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A father's pain

By Benita Alexander-Noel, Dateline producer

Even if you know nothing about his story, you sense it the minute you meet David Goldman.  There is a deep sadness in his eyes, a sense of suppressed torment that he wants to cover up, but just can't hide.

Then, when you begin talking to people who know him, you hear the same characterization over and over again.  "He's a shell of himself," or "he's a walking ghost," or "he never laughs anymore, he's been destroyed by this."

As the mother of a daughter who is only a year older than David's son Sean was when he was abducted, I knew from the moment I met this father that his story was going to keep me up at night.  As a parent, it's just impossible to imagine what it's like to have your only child suddenly wrenched from your life, much less to spend four and a half years desperately battling to see him.

The first and only time I even got a glimpse of the man David Goldman was before he lost Sean, we were taking the red-eye to Rio de Janeiro, Brazil.  It was Oct. 16, 2008 and Dateline NBC was traveling to Rio with David as he prepared for a visit with the beloved little boy he hadn't set eyes on since his wife Bruna abducted him on June 16, 2004. Although David was guarded, and obviously nervous, it's the only time I've ever really heard him laugh.  During the course of the long 10-hour flight, he cracked silly jokes, and playfully gave me, and my field producer, Lauren Andrulewich, a hard time about pretty much everything.  He was too afraid to ever say it out loud, but I knew that for the first time, he was allowing himself to feel optimistic. I could actually see his eyes brightening with hope.

But David's hope, and his laughter, was fleeting.  The four days we spent in Rio with David were an all-too palpable insight into the turmoil and agony he has lived with every single day since June 16, 2004.   He spent the entire time trying not to become emotionally paralyzed by constant disappointment and intense fear.

Within hours of arriving, there were frantic phone calls and endless ups and downs as the visit was on, then off, then on again.  Then there was the crushing disappointment of learning that in spite of a court order, Joao Paulo Lins e Silva, the man David's wife Bruna had married in Brazil, had disappeared with Sean, making it highly unlikely that David would be able to see his son.  And in the midst of it all, David anxiously agonized about his own safety, genuinely fearing someone might try to either hurt him, or arrest him – anything to make him just go away.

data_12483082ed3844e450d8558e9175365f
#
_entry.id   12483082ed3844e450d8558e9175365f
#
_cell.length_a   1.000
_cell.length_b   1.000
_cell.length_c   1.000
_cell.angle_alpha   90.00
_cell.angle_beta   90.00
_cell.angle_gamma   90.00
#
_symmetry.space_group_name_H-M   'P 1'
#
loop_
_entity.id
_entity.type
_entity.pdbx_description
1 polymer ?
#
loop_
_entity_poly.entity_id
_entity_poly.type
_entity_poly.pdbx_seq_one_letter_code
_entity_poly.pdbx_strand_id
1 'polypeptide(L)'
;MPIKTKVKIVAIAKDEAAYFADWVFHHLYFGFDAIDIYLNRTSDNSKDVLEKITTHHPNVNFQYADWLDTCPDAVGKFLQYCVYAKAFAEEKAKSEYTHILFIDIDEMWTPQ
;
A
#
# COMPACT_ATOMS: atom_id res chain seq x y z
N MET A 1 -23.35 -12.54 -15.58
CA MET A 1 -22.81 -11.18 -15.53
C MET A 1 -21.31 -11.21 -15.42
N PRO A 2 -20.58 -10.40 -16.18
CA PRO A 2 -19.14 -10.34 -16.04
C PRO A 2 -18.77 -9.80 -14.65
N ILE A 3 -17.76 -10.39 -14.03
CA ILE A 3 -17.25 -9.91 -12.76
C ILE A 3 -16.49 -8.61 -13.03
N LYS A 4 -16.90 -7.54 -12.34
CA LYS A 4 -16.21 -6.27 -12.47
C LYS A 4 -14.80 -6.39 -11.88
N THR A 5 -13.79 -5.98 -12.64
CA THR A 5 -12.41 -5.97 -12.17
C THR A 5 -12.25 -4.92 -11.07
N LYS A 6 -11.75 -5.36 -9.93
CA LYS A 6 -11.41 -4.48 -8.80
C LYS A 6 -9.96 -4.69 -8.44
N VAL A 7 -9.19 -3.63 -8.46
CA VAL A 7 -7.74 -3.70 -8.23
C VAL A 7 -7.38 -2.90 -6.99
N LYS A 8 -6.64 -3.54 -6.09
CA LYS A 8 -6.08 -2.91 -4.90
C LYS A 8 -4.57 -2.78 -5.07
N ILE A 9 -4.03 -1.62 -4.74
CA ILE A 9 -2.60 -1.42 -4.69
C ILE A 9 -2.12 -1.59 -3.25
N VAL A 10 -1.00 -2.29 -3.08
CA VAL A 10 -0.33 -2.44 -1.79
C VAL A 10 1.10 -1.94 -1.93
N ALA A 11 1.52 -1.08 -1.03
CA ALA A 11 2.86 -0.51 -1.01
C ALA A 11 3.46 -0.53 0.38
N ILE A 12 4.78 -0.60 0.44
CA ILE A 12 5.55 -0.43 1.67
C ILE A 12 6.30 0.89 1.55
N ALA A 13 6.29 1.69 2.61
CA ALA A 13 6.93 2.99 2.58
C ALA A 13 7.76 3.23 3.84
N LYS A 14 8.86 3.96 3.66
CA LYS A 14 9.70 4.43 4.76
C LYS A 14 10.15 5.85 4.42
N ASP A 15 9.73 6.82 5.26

Witnessing a father's suffering
 As I watched David take in one piece of bad news after another, fielding phone calls from his attorneys and officials from the U.S. Embassy, typing out angry e-mails to friends back in New Jersey, barely eating or sleeping, my heart kept breaking for him.  I found myself refraining from talking about my own daughter, not wanting to add to his pain.

Still, what probably struck me most about David Goldman was his constant – and calm – concern for his son's safety and emotional well-being. Desperate as he was to see Sean, he was fiercely insistent that nobody, whether it was our Dateline crew, his attorneys , or the court officers, ever do anything that would make Sean uncomfortable.  If he had been allowed to pick Sean up as the court had ordered at 8 a.m. Saturday morning, he would have had 36 hours with his son, until 8 p.m. Sunday night. He'd made arrangements to have a representative from the U.S . Embassy at his side the entire time, someone who could bridge the language barrier with a little boy who he knew would now be far more fluent in Portugese than English, and someone who could take them to safe, neutral locations that Sean might enjoy: a zoo, or a park perhaps.  Although no parameters had been established by the court for the visit, David was sensitive to how jarring it might be for his son to see him for the first time in four years, so he planned to ease into this first reunion, taking Sean back to his Brazilian house on Saturday night , and picking him up again on Sunday morning.  And, although Dateline had made it very clear to David that we would do absolutely no videotaping of Sean, and would disappear for the rest of the weekend to leave him with his son, he repeatedly went over it with me, wanting to be certain that Sean never so much as set eyes on our camera crew.

 In the Brazilian courts, allegations were made that David doesn't really care about his son, and may even have ulterior motives for trying to be reunited with him.  The charges rile David and his supporters, and it's easy to see why.  The man I saw is every bit the loving, dedicated father. He is the same doting, compassionate father you see in the home videos from the four years he had with his son in New Jersey. He is a man who aches with every fiber of his being to hold his little boy in his arms again, to tell him how much he loves him, to play ball with him, to teach him about life, to do anything and everything a father and son are meant to do together.  However assimilated Sean has become to his Brazilian life after four and a half years away from his father, which is something David completely understands, it is difficult to understand why anyone would deny a doting, affectionate father like David Goldman the right to love his own child.

Click here read the transcript of "Fighting for Sean," which aired on Dateline NBC on Friday, Jan. 30, 2009.

Click here to find web-exclusive videos of an extended interview with David Goldman, home videos of Sean, and a video diary from David.